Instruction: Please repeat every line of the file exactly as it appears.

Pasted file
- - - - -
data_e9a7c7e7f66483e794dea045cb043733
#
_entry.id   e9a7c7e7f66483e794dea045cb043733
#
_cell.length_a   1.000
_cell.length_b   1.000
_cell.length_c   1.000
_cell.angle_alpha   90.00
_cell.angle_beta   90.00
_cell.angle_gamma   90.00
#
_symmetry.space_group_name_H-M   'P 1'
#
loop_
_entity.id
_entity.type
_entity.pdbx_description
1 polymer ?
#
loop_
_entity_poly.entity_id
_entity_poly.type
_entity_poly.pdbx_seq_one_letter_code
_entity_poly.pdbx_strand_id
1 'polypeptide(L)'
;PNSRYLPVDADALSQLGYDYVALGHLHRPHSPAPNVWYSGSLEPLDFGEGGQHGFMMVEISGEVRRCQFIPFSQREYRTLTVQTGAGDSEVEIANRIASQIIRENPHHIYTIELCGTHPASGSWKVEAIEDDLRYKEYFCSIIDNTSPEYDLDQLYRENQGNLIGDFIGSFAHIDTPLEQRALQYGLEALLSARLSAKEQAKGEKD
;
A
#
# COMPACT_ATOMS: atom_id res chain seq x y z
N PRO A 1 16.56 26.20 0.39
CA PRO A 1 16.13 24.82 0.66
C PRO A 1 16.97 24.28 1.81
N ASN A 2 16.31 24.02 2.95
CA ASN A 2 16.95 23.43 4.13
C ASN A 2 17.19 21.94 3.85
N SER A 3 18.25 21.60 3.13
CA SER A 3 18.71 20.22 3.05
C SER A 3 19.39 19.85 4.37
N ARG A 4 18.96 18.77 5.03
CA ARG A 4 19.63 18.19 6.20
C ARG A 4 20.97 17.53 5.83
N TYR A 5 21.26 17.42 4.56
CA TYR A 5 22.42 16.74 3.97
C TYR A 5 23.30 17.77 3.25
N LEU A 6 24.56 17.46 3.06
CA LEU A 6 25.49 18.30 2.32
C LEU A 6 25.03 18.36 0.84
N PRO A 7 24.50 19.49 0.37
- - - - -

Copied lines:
data_e9a7c7e7f66483e794dea045cb043733
#
_entry.id   e9a7c7e7f66483e794dea045cb043733
#
_cell.length_a   1.000
_cell.length_b   1.000
_cell.length_c   1.000
_cell.angle_alpha   90.00
_cell.angle_beta   90.00
_cell.angle_gamma   90.00
#
_symmetry.space_group_name_H-M   'P 1'
#
loop_
_entity.id
_entity.type
_entity.pdbx_description
1 polymer ?
#
loop_
_entity_poly.entity_id
_entity_poly.type
_entity_poly.pdbx_seq_one_letter_code
_entity_poly.pdbx_strand_id
1 'polypeptide(L)'
;PNSRYLPVDADALSQLGYDYVALGHLHRPHSPAPNVWYSGSLEPLDFGEGGQHGFMMVEISGEVRRCQFIPFSQREYRTLTVQTGAGDSEVEIANRIASQIIRENPHHIYTIELCGTHPASGSWKVEAIEDDLRYKEYFCSIIDNTSPEYDLDQLYRENQGNLIGDFIGSFAHIDTPLEQRALQYGLEALLSARLSAKEQAKGEKD
;
A
#
# COMPACT_ATOMS: atom_id res chain seq x y z
N PRO A 1 16.56 26.20 0.39
CA PRO A 1 16.13 24.82 0.66
C PRO A 1 16.97 24.28 1.81
N ASN A 2 16.31 24.02 2.95
CA ASN A 2 16.95 23.43 4.13
C ASN A 2 17.19 21.94 3.85
N SER A 3 18.25 21.60 3.13
CA SER A 3 18.71 20.22 3.05
C SER A 3 19.39 19.85 4.37
N ARG A 4 18.96 18.77 5.03
CA ARG A 4 19.63 18.19 6.20
C ARG A 4 20.97 17.53 5.83
N TYR A 5 21.26 17.42 4.56
CA TYR A 5 22.42 16.74 3.97
C TYR A 5 23.30 17.77 3.25
N LEU A 6 24.56 17.46 3.06
CA LEU A 6 25.49 18.30 2.32
C LEU A 6 25.03 18.36 0.84
N PRO A 7 24.50 19.49 0.37